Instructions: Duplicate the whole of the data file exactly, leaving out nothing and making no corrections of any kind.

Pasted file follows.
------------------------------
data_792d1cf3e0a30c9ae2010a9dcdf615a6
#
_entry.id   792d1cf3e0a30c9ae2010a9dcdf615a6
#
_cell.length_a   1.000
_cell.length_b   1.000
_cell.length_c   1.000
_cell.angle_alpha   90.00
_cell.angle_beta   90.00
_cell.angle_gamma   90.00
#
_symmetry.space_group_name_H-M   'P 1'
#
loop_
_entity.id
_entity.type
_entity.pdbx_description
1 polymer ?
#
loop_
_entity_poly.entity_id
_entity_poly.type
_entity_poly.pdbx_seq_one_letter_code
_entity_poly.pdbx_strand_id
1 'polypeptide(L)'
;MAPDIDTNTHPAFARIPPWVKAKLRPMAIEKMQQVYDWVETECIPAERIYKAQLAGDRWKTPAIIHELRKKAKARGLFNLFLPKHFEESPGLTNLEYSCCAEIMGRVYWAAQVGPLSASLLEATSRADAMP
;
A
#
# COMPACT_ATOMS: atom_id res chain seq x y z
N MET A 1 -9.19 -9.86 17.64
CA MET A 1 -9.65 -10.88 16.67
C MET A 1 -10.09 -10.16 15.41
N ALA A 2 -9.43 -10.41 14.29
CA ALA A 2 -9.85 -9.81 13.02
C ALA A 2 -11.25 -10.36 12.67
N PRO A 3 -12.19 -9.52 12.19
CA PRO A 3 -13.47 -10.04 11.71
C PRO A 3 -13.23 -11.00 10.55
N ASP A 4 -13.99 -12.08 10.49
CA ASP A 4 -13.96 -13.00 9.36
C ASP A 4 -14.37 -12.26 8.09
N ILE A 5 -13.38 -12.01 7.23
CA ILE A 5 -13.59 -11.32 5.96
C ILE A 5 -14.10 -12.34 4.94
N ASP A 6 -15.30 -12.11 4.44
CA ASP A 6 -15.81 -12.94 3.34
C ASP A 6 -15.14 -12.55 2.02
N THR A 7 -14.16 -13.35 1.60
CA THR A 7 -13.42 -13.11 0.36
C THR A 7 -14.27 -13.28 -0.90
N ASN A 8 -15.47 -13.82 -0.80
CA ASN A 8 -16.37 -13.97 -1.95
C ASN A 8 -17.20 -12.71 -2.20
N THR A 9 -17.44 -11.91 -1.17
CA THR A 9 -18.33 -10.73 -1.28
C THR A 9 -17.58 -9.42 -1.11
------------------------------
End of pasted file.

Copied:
data_792d1cf3e0a30c9ae2010a9dcdf615a6
#
_entry.id   792d1cf3e0a30c9ae2010a9dcdf615a6
#
_cell.length_a   1.000
_cell.length_b   1.000
_cell.length_c   1.000
_cell.angle_alpha   90.00
_cell.angle_beta   90.00
_cell.angle_gamma   90.00
#
_symmetry.space_group_name_H-M   'P 1'
#
loop_
_entity.id
_entity.type
_entity.pdbx_description
1 polymer ?
#
loop_
_entity_poly.entity_id
_entity_poly.type
_entity_poly.pdbx_seq_one_letter_code
_entity_poly.pdbx_strand_id
1 'polypeptide(L)'
;MAPDIDTNTHPAFARIPPWVKAKLRPMAIEKMQQVYDWVETECIPAERIYKAQLAGDRWKTPAIIHELRKKAKARGLFNLFLPKHFEESPGLTNLEYSCCAEIMGRVYWAAQVGPLSASLLEATSRADAMP
;
A
#
# COMPACT_ATOMS: atom_id res chain seq x y z
N MET A 1 -9.19 -9.86 17.64
CA MET A 1 -9.65 -10.88 16.67
C MET A 1 -10.09 -10.16 15.41
N ALA A 2 -9.43 -10.41 14.29
CA ALA A 2 -9.85 -9.81 13.02
C ALA A 2 -11.25 -10.36 12.67
N PRO A 3 -12.19 -9.52 12.19
CA PRO A 3 -13.47 -10.04 11.71
C PRO A 3 -13.23 -11.00 10.55
N ASP A 4 -13.99 -12.08 10.49
CA ASP A 4 -13.96 -13.00 9.36
C ASP A 4 -14.37 -12.26 8.09
N ILE A 5 -13.38 -12.01 7.23
CA ILE A 5 -13.59 -11.32 5.96
C ILE A 5 -14.10 -12.34 4.94
N ASP A 6 -15.30 -12.11 4.44
CA ASP A 6 -15.81 -12.94 3.34
C ASP A 6 -15.14 -12.55 2.02
N THR A 7 -14.16 -13.35 1.60
CA THR A 7 -13.42 -13.11 0.36
C THR A 7 -14.27 -13.28 -0.90
N ASN A 8 -15.47 -13.82 -0.80
CA ASN A 8 -16.37 -13.97 -1.95
C ASN A 8 -17.20 -12.71 -2.20
N THR A 9 -17.44 -11.91 -1.17
CA THR A 9 -18.33 -10.73 -1.28
C THR A 9 -17.58 -9.42 -1.11